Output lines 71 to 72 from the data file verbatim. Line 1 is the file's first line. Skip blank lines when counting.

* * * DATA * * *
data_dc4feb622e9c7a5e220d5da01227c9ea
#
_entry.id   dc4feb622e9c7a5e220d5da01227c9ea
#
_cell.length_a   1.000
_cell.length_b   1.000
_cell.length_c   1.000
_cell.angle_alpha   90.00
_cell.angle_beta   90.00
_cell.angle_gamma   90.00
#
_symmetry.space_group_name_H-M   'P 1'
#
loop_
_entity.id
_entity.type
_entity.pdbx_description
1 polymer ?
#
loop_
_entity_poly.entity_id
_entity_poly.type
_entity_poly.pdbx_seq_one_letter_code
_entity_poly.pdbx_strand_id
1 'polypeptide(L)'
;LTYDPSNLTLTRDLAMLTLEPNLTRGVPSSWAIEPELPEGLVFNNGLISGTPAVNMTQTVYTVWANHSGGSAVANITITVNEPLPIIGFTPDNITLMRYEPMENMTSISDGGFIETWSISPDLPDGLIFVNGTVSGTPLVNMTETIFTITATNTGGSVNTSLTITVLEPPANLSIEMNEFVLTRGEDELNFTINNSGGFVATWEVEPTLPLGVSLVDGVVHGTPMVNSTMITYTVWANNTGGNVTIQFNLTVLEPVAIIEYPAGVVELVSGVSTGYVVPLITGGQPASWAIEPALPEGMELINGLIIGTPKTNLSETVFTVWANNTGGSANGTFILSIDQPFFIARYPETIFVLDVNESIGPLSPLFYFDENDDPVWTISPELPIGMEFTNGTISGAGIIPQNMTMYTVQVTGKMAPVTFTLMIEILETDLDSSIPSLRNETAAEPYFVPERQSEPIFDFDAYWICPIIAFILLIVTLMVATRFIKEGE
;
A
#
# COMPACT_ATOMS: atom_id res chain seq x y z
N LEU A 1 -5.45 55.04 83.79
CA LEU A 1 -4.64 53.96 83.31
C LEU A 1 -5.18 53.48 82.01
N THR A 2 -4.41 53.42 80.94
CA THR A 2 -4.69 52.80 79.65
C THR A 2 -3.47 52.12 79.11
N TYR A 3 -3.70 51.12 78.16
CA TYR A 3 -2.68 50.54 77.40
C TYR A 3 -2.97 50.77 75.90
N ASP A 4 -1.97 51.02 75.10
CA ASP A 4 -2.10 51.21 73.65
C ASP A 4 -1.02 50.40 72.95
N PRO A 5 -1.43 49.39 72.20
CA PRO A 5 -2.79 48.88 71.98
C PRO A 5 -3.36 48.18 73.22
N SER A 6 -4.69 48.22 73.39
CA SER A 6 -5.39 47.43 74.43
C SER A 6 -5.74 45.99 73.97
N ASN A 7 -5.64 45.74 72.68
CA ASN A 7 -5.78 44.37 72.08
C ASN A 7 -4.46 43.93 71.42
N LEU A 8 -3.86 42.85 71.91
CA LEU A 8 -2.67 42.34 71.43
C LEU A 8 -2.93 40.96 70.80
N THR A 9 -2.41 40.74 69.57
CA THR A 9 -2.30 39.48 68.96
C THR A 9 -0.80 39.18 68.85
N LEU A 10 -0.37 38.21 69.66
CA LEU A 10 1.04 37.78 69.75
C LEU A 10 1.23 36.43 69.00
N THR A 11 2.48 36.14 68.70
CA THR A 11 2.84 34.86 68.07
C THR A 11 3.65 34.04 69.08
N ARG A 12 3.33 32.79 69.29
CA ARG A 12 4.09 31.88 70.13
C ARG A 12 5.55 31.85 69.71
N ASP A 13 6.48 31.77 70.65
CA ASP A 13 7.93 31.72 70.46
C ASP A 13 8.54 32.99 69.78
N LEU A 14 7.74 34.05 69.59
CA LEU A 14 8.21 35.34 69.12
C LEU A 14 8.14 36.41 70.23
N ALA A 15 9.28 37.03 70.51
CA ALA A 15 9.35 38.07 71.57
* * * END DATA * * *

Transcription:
CA LEU A 14 8.21 35.34 69.12
C LEU A 14 8.14 36.41 70.23